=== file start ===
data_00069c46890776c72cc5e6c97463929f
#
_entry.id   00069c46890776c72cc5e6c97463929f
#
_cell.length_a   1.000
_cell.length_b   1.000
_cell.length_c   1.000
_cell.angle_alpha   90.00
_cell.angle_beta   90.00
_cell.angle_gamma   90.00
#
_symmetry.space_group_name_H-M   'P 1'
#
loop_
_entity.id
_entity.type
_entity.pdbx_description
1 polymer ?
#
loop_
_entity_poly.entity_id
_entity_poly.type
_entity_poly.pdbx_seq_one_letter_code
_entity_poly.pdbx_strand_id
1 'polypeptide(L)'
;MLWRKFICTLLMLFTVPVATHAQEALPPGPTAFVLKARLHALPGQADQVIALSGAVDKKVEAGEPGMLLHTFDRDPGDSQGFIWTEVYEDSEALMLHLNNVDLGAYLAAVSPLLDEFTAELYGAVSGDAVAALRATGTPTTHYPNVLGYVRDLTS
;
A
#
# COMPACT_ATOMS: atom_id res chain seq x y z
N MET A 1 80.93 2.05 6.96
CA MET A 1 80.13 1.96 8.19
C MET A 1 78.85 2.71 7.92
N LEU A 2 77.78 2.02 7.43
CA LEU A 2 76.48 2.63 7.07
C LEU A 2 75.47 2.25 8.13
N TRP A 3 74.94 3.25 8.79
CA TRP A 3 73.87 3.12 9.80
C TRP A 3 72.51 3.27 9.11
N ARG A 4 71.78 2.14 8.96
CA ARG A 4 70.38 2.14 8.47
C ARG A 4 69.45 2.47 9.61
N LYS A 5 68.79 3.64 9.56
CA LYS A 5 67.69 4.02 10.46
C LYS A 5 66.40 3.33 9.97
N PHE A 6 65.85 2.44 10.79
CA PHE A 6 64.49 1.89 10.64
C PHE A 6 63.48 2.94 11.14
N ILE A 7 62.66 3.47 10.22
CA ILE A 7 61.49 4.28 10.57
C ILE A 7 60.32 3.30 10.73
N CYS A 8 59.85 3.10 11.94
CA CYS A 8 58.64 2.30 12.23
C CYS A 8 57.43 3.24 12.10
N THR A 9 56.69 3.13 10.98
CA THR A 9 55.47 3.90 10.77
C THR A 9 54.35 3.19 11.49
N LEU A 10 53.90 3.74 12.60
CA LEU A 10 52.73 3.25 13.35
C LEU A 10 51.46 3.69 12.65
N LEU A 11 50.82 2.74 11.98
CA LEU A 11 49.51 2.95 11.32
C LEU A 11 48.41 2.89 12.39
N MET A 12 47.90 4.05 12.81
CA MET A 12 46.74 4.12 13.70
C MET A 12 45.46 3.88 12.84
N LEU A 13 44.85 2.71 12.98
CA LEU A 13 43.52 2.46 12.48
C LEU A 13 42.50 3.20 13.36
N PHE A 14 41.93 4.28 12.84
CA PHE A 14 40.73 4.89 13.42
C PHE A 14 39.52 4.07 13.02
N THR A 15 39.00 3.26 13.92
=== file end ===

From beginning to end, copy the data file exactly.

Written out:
data_00069c46890776c72cc5e6c97463929f
#
_entry.id   00069c46890776c72cc5e6c97463929f
#
_cell.length_a   1.000
_cell.length_b   1.000
_cell.length_c   1.000
_cell.angle_alpha   90.00
_cell.angle_beta   90.00
_cell.angle_gamma   90.00
#
_symmetry.space_group_name_H-M   'P 1'
#
loop_
_entity.id
_entity.type
_entity.pdbx_description
1 polymer ?
#
loop_
_entity_poly.entity_id
_entity_poly.type
_entity_poly.pdbx_seq_one_letter_code
_entity_poly.pdbx_strand_id
1 'polypeptide(L)'
;MLWRKFICTLLMLFTVPVATHAQEALPPGPTAFVLKARLHALPGQADQVIALSGAVDKKVEAGEPGMLLHTFDRDPGDSQGFIWTEVYEDSEALMLHLNNVDLGAYLAAVSPLLDEFTAELYGAVSGDAVAALRATGTPTTHYPNVLGYVRDLTS
;
A
#
# COMPACT_ATOMS: atom_id res chain seq x y z
N MET A 1 80.93 2.05 6.96
CA MET A 1 80.13 1.96 8.19
C MET A 1 78.85 2.71 7.92
N LEU A 2 77.78 2.02 7.43
CA LEU A 2 76.48 2.63 7.07
C LEU A 2 75.47 2.25 8.13
N TRP A 3 74.94 3.25 8.79
CA TRP A 3 73.87 3.12 9.80
C TRP A 3 72.51 3.27 9.11
N ARG A 4 71.78 2.14 8.96
CA ARG A 4 70.38 2.14 8.47
C ARG A 4 69.45 2.47 9.61
N LYS A 5 68.79 3.64 9.56
CA LYS A 5 67.69 4.02 10.46
C LYS A 5 66.40 3.33 9.97
N PHE A 6 65.85 2.44 10.79
CA PHE A 6 64.49 1.89 10.64
C PHE A 6 63.48 2.94 11.14
N ILE A 7 62.66 3.47 10.22
CA ILE A 7 61.49 4.28 10.57
C ILE A 7 60.32 3.30 10.73
N CYS A 8 59.85 3.10 11.94
CA CYS A 8 58.64 2.30 12.23
C CYS A 8 57.43 3.24 12.10
N THR A 9 56.69 3.13 10.98
CA THR A 9 55.47 3.90 10.77
C THR A 9 54.35 3.19 11.49
N LEU A 10 53.90 3.74 12.60
CA LEU A 10 52.73 3.25 13.35
C LEU A 10 51.46 3.69 12.65
N LEU A 11 50.82 2.74 11.98
CA LEU A 11 49.51 2.95 11.32
C LEU A 11 48.41 2.89 12.39
N MET A 12 47.90 4.05 12.81
CA MET A 12 46.74 4.12 13.70
C MET A 12 45.46 3.88 12.84
N LEU A 13 44.85 2.71 12.98
CA LEU A 13 43.52 2.46 12.48
C LEU A 13 42.50 3.20 13.36
N PHE A 14 41.93 4.28 12.84
CA PHE A 14 40.73 4.89 13.42
C PHE A 14 39.52 4.07 13.02
N THR A 15 39.00 3.26 13.92